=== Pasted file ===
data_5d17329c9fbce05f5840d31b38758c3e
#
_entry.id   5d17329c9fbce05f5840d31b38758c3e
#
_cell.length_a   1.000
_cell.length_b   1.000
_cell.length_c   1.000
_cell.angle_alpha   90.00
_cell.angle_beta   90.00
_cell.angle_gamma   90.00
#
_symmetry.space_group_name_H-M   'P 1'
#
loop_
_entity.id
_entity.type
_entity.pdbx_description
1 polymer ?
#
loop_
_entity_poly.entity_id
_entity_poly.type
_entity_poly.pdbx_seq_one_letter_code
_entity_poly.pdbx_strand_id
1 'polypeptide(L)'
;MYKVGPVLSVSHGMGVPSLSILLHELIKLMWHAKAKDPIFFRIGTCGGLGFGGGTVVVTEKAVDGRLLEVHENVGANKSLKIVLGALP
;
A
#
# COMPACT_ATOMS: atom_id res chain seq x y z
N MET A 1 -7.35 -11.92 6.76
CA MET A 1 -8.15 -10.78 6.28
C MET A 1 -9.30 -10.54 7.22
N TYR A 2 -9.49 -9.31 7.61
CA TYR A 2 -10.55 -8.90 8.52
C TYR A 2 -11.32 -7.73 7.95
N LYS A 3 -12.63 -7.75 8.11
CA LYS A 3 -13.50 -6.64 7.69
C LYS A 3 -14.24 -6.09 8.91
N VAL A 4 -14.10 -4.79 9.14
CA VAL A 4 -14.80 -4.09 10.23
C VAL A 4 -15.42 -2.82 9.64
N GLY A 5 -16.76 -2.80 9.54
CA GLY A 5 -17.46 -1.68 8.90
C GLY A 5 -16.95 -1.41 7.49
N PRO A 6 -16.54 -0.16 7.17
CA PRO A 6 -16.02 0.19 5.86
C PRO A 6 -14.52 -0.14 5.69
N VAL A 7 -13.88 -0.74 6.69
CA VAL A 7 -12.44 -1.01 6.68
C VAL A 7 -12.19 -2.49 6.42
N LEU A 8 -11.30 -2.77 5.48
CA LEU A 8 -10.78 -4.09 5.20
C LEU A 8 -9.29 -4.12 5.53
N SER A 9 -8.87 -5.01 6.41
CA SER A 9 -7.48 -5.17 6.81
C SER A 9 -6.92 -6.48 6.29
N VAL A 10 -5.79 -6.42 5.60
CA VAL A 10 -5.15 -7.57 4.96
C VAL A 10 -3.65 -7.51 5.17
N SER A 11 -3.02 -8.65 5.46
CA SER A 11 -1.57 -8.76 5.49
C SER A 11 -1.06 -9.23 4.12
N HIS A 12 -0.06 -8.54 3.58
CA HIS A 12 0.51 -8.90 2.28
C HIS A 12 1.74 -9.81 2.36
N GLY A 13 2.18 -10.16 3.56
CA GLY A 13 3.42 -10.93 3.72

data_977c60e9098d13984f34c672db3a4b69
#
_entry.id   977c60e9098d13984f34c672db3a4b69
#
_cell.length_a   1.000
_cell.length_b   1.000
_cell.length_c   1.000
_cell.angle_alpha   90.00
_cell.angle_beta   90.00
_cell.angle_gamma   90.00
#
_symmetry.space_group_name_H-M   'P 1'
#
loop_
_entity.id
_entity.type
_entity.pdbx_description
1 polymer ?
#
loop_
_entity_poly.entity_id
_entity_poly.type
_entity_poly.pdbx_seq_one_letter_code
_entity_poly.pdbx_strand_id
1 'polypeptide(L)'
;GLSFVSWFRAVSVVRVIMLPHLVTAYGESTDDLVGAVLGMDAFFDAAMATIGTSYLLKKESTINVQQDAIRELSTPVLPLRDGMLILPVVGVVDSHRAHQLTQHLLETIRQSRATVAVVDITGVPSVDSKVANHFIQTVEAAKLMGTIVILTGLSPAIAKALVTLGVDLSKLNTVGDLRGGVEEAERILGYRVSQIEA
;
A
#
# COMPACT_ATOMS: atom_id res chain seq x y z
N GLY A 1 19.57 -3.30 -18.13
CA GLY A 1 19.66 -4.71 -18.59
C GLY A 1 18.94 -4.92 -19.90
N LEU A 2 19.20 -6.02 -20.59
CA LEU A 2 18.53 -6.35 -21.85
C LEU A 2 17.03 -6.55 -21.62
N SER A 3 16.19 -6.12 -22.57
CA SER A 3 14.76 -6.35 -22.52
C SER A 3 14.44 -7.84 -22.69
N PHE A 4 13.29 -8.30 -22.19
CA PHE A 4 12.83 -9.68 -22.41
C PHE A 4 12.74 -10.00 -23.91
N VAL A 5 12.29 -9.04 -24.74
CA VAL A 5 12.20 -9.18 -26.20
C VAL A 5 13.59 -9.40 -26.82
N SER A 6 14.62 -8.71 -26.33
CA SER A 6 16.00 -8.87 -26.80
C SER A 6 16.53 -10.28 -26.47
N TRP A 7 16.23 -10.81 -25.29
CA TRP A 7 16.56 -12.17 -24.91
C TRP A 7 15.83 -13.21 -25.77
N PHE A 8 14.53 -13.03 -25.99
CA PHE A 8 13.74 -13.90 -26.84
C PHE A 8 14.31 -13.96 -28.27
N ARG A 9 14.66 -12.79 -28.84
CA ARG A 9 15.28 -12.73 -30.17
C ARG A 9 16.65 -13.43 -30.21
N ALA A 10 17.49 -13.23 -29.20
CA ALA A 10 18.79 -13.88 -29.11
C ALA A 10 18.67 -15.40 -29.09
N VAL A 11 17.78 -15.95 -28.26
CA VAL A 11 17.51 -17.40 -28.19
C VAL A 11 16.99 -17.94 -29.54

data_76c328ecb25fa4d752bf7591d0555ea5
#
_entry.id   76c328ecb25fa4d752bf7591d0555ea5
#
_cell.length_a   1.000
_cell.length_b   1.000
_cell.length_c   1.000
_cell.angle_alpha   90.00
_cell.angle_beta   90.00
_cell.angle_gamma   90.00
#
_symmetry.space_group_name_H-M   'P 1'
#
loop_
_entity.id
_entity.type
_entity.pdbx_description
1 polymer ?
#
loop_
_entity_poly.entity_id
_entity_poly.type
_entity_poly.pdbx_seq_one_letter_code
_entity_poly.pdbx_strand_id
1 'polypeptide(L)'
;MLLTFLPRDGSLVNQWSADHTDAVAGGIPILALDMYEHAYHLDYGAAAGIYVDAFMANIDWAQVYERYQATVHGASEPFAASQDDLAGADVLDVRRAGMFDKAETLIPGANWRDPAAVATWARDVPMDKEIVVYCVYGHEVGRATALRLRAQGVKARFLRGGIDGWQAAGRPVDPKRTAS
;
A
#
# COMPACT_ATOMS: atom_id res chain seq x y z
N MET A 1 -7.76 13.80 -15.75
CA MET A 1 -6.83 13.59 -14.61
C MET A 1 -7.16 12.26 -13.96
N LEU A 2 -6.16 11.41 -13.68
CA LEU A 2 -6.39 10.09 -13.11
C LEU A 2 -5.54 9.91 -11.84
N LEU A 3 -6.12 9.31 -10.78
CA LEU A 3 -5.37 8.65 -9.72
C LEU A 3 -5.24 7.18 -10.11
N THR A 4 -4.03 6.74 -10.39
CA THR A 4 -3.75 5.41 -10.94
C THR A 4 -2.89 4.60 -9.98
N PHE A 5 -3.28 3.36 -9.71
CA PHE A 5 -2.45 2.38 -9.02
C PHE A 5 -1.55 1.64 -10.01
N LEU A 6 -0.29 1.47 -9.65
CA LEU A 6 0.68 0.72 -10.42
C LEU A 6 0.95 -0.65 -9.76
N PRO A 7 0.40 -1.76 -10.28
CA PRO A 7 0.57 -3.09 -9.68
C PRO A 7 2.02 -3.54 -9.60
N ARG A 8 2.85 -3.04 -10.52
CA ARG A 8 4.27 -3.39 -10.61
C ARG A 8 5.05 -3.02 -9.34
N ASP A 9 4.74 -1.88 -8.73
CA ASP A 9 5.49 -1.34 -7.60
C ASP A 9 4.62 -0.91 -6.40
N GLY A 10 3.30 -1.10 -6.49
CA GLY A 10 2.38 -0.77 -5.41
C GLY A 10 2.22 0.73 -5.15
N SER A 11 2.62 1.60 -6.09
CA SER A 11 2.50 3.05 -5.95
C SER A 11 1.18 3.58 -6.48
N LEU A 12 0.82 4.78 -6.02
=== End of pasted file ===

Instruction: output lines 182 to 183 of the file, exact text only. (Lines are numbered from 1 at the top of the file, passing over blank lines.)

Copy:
C PRO A 7 2.02 -3.54 -9.60
N ARG A 8 2.85 -3.04 -10.52